Attn: MEPA-regs@mass.gov Dear Secretary Theoharides:

WalkBoston appreciates the opportunity to provide comments on the MEPA Regulatory Review effort. As you are aware, we frequently provide comments on projects that are submitted for MEPA review and feel that this step in the Massachusetts regulatory system is vital for maintaining the quality of the environment in the state, and that issues are often surfaced that result in project changes that are beneficial in many areas of environmental quality.

Our comments on the regulations themselves are focused on the transportation requirements of the process. For clarity, where we have pasted text directly from the MEPA forms or regulations the text is shown highlighted in a text box.

Project Notification Form (Page 2)

Summary of Project Size Existing Change Total & Environmental Impacts

Vehicle trips per day Parking spaces


We suggest that the summary table be modified to reflect all modes of travel to ensure that project proponents and all reviewers are thinking about the range of transportation demands that projects will generate. In turn, as discussed later in this letter, the review thresholds should be redefined to include transit trips as well as vehicle trips and parking spaces.

This will also address the issue that, in asking for Vehicle trips per day (based on the ITE Trip Generation Manual), the availability and use of other non-auto modes of transportation, including car-pooling/ride-sharing, transit, walking and biking, is not acknowledged or included quantitatively in the PNF. By “adjusting” the ITE trips, all person trips (i.e. the total demand for travel) are accounted for.

Further, we suggest that the form should also ask for peak hour vehicle and transit trips, as in some locations peak hour trips are a better indication of impact than daily trips. We understand that this may require some new modeling tools that make better estimates of non-vehicle trips, but we believe that this is an appropriate step for Massachusetts to be taking with respect to transportation thinking. The reporting of trip generation in the ENF table should include the following:


  1. Daily Vehicle trips
  2. Peak Hour* Vehicle trips
  3. Daily Transit trips
  4. Peak Hour* Transit trips
  5. Daily Walking trips
  6. Daily Bicycle trips
  7. Parking spaces

* Typically, the peak hours would be weekday commuter peaks but can include other periods or weekends for some land uses such as Retail, Recreation, Entertainment etc.

(Page 16)


Please delete the qualification phrase “Traffic Generation” from the title – this section is about all transportation modes.

We recommend deleting this question as a threshold question. If a project does not require state permits, but does meet the review thresholds due to the numbers of vehicle trips and transit trips, the proponent should still be required to complete the traffic multi-modal transportation impact questions on the form. The environmental impacts of the transportation demands generated by the project do not disappear if no state permits related to state-controlled roadways are required.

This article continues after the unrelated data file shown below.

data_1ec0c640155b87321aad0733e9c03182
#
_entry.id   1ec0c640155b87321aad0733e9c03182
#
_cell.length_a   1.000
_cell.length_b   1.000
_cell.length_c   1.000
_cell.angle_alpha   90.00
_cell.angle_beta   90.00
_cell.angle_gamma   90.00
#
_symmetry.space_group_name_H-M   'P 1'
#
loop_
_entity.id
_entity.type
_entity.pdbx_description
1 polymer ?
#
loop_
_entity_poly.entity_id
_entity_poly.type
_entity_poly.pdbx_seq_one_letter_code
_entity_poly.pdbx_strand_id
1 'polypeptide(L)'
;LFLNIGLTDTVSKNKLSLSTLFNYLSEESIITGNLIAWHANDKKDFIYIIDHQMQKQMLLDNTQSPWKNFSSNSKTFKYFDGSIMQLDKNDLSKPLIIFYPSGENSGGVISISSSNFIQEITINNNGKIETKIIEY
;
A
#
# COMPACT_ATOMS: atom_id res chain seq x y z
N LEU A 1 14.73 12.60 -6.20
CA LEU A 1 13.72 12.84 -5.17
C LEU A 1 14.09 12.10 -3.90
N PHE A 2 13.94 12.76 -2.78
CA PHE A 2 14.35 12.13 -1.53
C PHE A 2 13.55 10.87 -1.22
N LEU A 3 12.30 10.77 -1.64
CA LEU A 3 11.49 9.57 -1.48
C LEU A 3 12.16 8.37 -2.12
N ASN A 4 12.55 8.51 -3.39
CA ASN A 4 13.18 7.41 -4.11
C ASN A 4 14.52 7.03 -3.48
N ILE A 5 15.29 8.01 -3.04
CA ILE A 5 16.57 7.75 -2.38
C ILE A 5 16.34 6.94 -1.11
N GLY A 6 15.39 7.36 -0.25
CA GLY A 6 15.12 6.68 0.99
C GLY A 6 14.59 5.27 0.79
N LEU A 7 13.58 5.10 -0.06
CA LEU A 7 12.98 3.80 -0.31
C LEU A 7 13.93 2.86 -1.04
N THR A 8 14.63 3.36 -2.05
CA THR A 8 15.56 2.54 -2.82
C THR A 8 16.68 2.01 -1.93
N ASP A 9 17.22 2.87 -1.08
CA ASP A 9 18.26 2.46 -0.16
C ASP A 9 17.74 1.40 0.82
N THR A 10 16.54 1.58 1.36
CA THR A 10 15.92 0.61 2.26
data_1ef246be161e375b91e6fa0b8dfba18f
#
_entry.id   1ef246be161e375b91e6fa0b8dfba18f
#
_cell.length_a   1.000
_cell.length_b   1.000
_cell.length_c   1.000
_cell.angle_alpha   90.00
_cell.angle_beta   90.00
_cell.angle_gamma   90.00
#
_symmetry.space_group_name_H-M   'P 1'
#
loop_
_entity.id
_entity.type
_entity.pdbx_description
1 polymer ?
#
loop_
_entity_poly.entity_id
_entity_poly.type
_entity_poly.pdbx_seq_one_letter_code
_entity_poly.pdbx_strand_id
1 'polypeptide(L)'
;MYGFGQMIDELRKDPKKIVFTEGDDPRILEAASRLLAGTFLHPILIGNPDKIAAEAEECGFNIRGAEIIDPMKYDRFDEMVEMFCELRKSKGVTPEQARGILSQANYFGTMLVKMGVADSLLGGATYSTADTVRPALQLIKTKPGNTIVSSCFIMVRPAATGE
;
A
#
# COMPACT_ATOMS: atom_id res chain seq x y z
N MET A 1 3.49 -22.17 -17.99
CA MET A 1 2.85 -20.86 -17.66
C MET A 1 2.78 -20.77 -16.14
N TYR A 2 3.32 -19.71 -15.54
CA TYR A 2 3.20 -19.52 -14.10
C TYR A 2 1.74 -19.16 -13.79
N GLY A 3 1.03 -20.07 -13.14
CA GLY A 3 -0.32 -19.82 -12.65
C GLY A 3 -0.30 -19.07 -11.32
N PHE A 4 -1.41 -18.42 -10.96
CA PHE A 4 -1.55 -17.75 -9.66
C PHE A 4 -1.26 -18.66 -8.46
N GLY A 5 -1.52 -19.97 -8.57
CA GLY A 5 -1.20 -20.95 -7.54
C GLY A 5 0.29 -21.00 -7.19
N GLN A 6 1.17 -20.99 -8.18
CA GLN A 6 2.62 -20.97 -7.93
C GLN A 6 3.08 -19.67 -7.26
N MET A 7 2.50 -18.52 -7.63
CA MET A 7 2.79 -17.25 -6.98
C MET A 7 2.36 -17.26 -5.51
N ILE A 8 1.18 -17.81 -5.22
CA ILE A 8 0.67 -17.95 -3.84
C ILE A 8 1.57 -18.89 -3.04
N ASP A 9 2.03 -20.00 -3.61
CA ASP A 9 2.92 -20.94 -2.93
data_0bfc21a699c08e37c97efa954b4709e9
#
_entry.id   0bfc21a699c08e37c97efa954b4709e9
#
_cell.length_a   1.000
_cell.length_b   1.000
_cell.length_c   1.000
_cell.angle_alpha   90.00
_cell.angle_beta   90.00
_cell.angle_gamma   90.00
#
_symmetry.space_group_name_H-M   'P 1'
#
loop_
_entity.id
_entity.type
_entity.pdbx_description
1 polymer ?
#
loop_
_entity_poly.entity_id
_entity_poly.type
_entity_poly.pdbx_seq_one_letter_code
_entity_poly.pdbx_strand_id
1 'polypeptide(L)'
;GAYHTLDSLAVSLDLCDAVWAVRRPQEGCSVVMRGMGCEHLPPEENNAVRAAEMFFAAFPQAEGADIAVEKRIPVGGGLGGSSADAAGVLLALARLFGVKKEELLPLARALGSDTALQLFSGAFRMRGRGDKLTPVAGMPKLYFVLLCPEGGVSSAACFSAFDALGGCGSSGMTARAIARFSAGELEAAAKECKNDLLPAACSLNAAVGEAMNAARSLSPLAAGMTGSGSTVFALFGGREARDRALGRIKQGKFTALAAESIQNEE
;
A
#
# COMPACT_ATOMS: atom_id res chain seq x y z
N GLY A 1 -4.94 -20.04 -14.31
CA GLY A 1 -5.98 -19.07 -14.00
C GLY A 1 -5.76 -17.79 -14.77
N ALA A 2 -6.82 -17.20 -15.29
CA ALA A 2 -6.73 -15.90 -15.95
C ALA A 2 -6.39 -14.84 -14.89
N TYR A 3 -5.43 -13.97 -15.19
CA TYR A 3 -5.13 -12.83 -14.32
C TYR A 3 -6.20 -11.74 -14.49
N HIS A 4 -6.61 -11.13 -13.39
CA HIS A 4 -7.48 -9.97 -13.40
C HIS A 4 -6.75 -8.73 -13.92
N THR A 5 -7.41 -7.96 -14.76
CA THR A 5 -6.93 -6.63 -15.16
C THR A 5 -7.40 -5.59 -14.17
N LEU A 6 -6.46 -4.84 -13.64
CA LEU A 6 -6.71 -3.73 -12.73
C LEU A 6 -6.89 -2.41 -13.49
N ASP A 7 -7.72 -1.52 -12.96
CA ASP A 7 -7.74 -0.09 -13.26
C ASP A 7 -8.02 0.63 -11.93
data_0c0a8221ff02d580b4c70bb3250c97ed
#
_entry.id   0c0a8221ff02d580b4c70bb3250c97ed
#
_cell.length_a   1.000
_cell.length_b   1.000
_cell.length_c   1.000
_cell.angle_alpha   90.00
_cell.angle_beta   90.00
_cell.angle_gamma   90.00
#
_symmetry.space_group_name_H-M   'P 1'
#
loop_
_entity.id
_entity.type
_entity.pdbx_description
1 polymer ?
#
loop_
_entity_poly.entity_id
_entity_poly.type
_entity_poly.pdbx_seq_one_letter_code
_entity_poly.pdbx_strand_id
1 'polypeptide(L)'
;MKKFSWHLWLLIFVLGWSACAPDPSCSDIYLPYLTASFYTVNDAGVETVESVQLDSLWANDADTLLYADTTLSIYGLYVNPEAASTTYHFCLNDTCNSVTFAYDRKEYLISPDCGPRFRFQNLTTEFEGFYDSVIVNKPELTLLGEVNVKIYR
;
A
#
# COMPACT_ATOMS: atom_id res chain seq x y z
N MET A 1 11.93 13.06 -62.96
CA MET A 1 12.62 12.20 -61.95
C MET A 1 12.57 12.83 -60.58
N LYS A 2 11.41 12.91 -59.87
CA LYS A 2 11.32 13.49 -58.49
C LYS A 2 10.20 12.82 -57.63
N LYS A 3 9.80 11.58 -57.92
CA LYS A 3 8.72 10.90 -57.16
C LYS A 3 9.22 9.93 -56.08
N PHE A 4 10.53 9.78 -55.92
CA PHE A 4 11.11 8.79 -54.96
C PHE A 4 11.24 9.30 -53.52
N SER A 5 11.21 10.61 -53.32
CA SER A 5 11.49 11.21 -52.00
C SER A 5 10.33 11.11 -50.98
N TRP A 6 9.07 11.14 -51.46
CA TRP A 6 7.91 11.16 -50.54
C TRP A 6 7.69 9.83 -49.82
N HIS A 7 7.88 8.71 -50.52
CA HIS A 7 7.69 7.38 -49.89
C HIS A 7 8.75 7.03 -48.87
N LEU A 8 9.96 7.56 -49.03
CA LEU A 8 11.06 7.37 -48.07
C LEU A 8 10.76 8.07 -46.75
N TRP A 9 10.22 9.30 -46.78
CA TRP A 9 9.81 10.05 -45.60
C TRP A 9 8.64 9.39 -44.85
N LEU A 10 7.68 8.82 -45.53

II. Traffic Impacts and Permits

Title – replace “Traffic” with “Transportation” to encompass all transportation modes.

Question identification – please correct the lettering system so that there is only one question per letter. The questions are presently shown as A, B, C, D, C, D, E.

I. Thresholds / Permit

B. Does the project require any state permits related to state-controlled roadways? ___ Yes ___ No; if yes, specify which permit:


A. Describe existing and proposed vehicular traffic generated by activities at the project site:

Number of parking spaces Number of vehicle trips per day ITE Land Use Code(s):

Existing _______ ________ ________

Change ________ ________ ________

serving the site? Change


T otal _______ ________ ________

T otal ________ ________ ________

B. What is the estimated average daily traffic on roadways

1. ___________________

2. ____________________ 3. ____________________

Existing ________ ________ ________

C. If applicable, describe proposed mitigation measures on state-controlled roadways that the project proponent will implement:

D. How will the project implement and/or promote the use of transit, pedestrian and bicycle faciliti and services to provide access to and from the project site?

The table in Section A should be modified to include daily transit as well as vehicle trips, and peak hour trips by vehicles and transit. The peak hour trips should be appropriate for the land use of the project (e.g. M-F commuting for office use, and Saturday for retail, etc.).

While daily vehicle and transit trips are useful proxies for the scale of transportation impacts and as general thresholds, we believe that projected peak hour trips are a better indicator of potential impacts by each mode. We suggest therefore that the impacts called for in Section B should be based on peak hour trips assigned to the roadway network and the transit network.